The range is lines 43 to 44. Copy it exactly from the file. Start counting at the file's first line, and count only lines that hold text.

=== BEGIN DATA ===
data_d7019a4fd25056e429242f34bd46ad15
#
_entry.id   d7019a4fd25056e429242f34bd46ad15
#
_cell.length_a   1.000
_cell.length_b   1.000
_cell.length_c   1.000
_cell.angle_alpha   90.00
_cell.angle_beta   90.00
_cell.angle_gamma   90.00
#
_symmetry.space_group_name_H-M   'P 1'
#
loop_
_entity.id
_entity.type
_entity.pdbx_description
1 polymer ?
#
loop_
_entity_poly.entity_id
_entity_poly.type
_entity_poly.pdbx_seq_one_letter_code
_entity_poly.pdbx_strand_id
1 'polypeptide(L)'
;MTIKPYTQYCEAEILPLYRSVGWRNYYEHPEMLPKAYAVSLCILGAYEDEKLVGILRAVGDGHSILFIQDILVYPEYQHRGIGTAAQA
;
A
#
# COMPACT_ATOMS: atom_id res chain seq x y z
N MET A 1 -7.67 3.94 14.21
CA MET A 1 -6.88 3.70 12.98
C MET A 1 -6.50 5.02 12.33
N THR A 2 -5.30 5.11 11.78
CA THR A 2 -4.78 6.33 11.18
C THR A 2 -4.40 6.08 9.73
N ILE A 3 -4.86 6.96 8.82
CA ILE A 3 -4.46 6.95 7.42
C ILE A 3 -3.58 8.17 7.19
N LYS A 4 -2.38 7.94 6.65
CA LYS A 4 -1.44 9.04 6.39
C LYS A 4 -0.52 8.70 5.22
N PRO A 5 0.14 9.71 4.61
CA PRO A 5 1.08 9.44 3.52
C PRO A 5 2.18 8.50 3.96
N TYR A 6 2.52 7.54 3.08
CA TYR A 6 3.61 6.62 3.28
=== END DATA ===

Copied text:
N PRO A 5 0.14 9.71 4.61
CA PRO A 5 1.08 9.44 3.52